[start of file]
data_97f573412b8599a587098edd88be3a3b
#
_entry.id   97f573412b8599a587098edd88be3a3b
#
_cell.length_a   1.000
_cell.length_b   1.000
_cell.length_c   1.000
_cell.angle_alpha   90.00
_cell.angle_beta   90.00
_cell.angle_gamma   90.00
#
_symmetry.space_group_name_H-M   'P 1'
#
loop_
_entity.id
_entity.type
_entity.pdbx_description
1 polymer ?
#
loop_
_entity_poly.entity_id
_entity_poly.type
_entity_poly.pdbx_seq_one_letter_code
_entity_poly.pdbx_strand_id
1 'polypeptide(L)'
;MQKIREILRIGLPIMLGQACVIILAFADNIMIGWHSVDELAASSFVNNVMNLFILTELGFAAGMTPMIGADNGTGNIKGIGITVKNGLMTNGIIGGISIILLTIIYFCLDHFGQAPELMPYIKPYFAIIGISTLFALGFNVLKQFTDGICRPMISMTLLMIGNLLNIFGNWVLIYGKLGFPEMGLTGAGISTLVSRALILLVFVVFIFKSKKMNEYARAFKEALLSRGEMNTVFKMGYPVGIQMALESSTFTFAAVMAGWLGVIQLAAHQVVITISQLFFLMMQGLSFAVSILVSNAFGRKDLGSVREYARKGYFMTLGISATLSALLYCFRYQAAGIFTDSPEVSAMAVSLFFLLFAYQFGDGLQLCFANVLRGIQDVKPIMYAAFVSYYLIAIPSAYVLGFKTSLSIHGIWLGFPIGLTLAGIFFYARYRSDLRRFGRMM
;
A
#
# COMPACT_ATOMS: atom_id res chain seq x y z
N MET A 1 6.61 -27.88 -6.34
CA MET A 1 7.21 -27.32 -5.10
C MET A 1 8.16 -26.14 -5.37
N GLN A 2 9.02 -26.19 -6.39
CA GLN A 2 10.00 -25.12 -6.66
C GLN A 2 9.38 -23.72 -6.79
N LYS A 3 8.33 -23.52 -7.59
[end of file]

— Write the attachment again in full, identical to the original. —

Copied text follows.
data_97f573412b8599a587098edd88be3a3b
#
_entry.id   97f573412b8599a587098edd88be3a3b
#
_cell.length_a   1.000
_cell.length_b   1.000
_cell.length_c   1.000
_cell.angle_alpha   90.00
_cell.angle_beta   90.00
_cell.angle_gamma   90.00
#
_symmetry.space_group_name_H-M   'P 1'
#
loop_
_entity.id
_entity.type
_entity.pdbx_description
1 polymer ?
#
loop_
_entity_poly.entity_id
_entity_poly.type
_entity_poly.pdbx_seq_one_letter_code
_entity_poly.pdbx_strand_id
1 'polypeptide(L)'
;MQKIREILRIGLPIMLGQACVIILAFADNIMIGWHSVDELAASSFVNNVMNLFILTELGFAAGMTPMIGADNGTGNIKGIGITVKNGLMTNGIIGGISIILLTIIYFCLDHFGQAPELMPYIKPYFAIIGISTLFALGFNVLKQFTDGICRPMISMTLLMIGNLLNIFGNWVLIYGKLGFPEMGLTGAGISTLVSRALILLVFVVFIFKSKKMNEYARAFKEALLSRGEMNTVFKMGYPVGIQMALESSTFTFAAVMAGWLGVIQLAAHQVVITISQLFFLMMQGLSFAVSILVSNAFGRKDLGSVREYARKGYFMTLGISATLSALLYCFRYQAAGIFTDSPEVSAMAVSLFFLLFAYQFGDGLQLCFANVLRGIQDVKPIMYAAFVSYYLIAIPSAYVLGFKTSLSIHGIWLGFPIGLTLAGIFFYARYRSDLRRFGRMM
;
A
#
# COMPACT_ATOMS: atom_id res chain seq x y z
N MET A 1 6.61 -27.88 -6.34
CA MET A 1 7.21 -27.32 -5.10
C MET A 1 8.16 -26.14 -5.37
N GLN A 2 9.02 -26.19 -6.39
CA GLN A 2 10.00 -25.12 -6.66
C GLN A 2 9.38 -23.72 -6.79
N LYS A 3 8.33 -23.52 -7.59